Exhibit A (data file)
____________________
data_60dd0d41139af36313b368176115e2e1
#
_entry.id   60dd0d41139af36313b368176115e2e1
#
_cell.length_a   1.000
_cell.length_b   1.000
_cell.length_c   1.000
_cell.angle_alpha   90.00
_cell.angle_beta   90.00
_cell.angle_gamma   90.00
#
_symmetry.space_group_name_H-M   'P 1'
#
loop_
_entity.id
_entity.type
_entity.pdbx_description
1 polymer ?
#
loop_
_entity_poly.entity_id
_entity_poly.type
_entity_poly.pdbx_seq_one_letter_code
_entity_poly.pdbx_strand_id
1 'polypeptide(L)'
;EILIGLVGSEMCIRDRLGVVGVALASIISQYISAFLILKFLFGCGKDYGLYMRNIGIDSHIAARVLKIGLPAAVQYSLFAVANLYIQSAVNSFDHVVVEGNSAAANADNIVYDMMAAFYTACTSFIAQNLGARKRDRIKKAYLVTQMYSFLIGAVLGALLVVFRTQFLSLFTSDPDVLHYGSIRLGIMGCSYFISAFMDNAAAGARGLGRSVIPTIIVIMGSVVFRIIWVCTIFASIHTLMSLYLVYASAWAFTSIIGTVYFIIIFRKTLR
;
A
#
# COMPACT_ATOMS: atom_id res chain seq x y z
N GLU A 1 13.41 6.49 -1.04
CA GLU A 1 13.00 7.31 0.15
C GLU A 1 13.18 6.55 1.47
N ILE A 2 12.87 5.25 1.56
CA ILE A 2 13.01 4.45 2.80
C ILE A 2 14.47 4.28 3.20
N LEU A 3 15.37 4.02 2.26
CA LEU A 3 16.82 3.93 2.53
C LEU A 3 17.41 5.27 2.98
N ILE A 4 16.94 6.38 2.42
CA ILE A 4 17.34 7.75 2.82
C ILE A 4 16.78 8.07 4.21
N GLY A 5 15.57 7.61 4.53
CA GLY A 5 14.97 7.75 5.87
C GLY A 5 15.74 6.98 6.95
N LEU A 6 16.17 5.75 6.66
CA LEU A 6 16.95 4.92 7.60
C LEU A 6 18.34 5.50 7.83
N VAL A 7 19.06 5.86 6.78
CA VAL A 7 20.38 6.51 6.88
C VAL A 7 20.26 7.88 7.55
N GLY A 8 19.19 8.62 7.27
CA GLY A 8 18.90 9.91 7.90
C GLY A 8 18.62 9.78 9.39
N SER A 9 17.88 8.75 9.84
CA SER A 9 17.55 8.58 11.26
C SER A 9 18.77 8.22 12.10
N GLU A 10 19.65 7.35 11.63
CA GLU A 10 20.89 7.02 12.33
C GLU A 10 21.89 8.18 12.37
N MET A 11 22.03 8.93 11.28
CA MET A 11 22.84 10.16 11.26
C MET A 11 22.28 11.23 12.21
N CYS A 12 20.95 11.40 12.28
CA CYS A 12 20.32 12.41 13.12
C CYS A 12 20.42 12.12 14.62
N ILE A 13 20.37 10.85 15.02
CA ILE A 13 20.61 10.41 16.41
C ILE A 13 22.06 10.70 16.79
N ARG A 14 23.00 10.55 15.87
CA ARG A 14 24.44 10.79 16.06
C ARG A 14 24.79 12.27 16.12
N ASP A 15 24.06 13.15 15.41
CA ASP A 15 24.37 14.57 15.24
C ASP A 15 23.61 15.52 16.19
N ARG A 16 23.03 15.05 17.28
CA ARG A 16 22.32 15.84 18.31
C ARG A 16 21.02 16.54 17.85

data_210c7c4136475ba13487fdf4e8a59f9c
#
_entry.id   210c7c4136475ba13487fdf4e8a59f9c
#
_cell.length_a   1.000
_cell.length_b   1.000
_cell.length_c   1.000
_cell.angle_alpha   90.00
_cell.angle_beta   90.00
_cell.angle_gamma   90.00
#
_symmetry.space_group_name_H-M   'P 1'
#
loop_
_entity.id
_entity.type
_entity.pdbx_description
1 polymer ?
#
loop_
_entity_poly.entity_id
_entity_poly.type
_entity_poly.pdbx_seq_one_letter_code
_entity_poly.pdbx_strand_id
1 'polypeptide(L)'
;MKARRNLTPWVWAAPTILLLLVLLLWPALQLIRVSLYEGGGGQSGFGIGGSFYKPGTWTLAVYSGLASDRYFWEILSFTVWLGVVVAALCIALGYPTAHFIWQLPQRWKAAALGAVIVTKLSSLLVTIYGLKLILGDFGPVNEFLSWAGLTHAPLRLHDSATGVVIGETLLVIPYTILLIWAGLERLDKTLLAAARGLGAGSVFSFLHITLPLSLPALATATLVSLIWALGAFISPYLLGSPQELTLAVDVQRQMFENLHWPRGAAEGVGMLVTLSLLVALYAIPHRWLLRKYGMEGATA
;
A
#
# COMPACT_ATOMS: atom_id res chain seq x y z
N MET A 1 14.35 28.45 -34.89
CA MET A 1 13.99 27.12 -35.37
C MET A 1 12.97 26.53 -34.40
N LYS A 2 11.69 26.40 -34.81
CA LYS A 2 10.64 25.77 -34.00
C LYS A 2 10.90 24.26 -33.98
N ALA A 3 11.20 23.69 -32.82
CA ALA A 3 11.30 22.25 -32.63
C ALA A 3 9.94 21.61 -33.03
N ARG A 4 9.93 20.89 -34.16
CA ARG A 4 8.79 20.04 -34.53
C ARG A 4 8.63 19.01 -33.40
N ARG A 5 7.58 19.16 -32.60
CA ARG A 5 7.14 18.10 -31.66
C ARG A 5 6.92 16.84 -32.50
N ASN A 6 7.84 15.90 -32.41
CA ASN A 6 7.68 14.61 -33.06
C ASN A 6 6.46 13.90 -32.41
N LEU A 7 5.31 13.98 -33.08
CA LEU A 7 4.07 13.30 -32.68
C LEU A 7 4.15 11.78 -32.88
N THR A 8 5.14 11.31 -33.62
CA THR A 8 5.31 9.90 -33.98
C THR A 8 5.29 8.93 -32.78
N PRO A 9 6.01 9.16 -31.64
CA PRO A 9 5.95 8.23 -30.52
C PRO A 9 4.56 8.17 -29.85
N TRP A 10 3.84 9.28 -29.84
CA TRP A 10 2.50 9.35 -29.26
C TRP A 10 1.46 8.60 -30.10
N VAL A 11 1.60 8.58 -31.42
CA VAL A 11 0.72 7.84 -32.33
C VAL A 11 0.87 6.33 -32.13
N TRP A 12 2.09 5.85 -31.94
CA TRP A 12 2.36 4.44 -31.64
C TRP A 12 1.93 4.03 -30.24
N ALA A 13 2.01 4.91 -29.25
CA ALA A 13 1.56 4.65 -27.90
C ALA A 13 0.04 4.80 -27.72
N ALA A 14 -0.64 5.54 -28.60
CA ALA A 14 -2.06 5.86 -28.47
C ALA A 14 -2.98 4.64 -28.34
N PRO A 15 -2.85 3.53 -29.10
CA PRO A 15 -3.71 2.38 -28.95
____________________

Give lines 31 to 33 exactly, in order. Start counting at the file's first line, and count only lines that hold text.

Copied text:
N GLU A 1 13.41 6.49 -1.04
CA GLU A 1 13.00 7.31 0.15
C GLU A 1 13.18 6.55 1.47